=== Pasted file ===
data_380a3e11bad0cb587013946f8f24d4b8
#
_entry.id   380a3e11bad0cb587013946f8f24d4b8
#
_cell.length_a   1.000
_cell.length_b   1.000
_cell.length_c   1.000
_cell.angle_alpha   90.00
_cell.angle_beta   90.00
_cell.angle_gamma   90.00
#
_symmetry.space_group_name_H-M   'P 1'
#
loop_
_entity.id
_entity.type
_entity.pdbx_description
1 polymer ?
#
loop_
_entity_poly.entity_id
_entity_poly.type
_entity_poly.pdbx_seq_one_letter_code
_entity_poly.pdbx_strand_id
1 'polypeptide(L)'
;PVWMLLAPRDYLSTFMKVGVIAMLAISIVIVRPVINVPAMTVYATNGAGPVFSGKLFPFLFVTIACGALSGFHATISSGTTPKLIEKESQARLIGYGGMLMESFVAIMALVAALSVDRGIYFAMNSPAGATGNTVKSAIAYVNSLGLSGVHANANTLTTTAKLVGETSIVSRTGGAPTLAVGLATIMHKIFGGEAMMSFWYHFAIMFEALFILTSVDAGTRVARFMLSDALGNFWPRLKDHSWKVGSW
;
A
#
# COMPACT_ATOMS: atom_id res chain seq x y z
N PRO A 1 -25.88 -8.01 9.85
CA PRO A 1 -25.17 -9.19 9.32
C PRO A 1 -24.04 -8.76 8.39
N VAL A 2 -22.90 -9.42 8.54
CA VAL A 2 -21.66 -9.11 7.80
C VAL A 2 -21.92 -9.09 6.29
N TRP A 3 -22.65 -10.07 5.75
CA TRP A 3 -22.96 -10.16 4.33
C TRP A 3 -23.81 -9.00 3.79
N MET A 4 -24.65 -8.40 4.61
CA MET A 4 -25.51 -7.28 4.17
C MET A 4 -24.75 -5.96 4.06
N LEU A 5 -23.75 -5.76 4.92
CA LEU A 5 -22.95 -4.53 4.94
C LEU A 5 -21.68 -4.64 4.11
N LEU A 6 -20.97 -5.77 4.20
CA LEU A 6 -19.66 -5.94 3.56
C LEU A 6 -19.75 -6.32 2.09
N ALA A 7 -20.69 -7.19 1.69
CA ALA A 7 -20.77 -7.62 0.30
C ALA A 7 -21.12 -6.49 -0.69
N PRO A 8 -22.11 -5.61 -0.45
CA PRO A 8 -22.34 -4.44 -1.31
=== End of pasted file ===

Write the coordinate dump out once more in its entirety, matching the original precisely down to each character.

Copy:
data_380a3e11bad0cb587013946f8f24d4b8
#
_entry.id   380a3e11bad0cb587013946f8f24d4b8
#
_cell.length_a   1.000
_cell.length_b   1.000
_cell.length_c   1.000
_cell.angle_alpha   90.00
_cell.angle_beta   90.00
_cell.angle_gamma   90.00
#
_symmetry.space_group_name_H-M   'P 1'
#
loop_
_entity.id
_entity.type
_entity.pdbx_description
1 polymer ?
#
loop_
_entity_poly.entity_id
_entity_poly.type
_entity_poly.pdbx_seq_one_letter_code
_entity_poly.pdbx_strand_id
1 'polypeptide(L)'
;PVWMLLAPRDYLSTFMKVGVIAMLAISIVIVRPVINVPAMTVYATNGAGPVFSGKLFPFLFVTIACGALSGFHATISSGTTPKLIEKESQARLIGYGGMLMESFVAIMALVAALSVDRGIYFAMNSPAGATGNTVKSAIAYVNSLGLSGVHANANTLTTTAKLVGETSIVSRTGGAPTLAVGLATIMHKIFGGEAMMSFWYHFAIMFEALFILTSVDAGTRVARFMLSDALGNFWPRLKDHSWKVGSW
;
A
#
# COMPACT_ATOMS: atom_id res chain seq x y z
N PRO A 1 -25.88 -8.01 9.85
CA PRO A 1 -25.17 -9.19 9.32
C PRO A 1 -24.04 -8.76 8.39
N VAL A 2 -22.90 -9.42 8.54
CA VAL A 2 -21.66 -9.11 7.80
C VAL A 2 -21.92 -9.09 6.29
N TRP A 3 -22.65 -10.07 5.75
CA TRP A 3 -22.96 -10.16 4.33
C TRP A 3 -23.81 -9.00 3.79
N MET A 4 -24.65 -8.40 4.61
CA MET A 4 -25.51 -7.28 4.17
C MET A 4 -24.75 -5.96 4.06
N LEU A 5 -23.75 -5.76 4.92
CA LEU A 5 -22.95 -4.53 4.94
C LEU A 5 -21.68 -4.64 4.11
N LEU A 6 -20.97 -5.77 4.20
CA LEU A 6 -19.66 -5.94 3.56
C LEU A 6 -19.75 -6.32 2.09
N ALA A 7 -20.69 -7.19 1.69
CA ALA A 7 -20.77 -7.62 0.30
C ALA A 7 -21.12 -6.49 -0.69
N PRO A 8 -22.11 -5.61 -0.45
CA PRO A 8 -22.34 -4.44 -1.31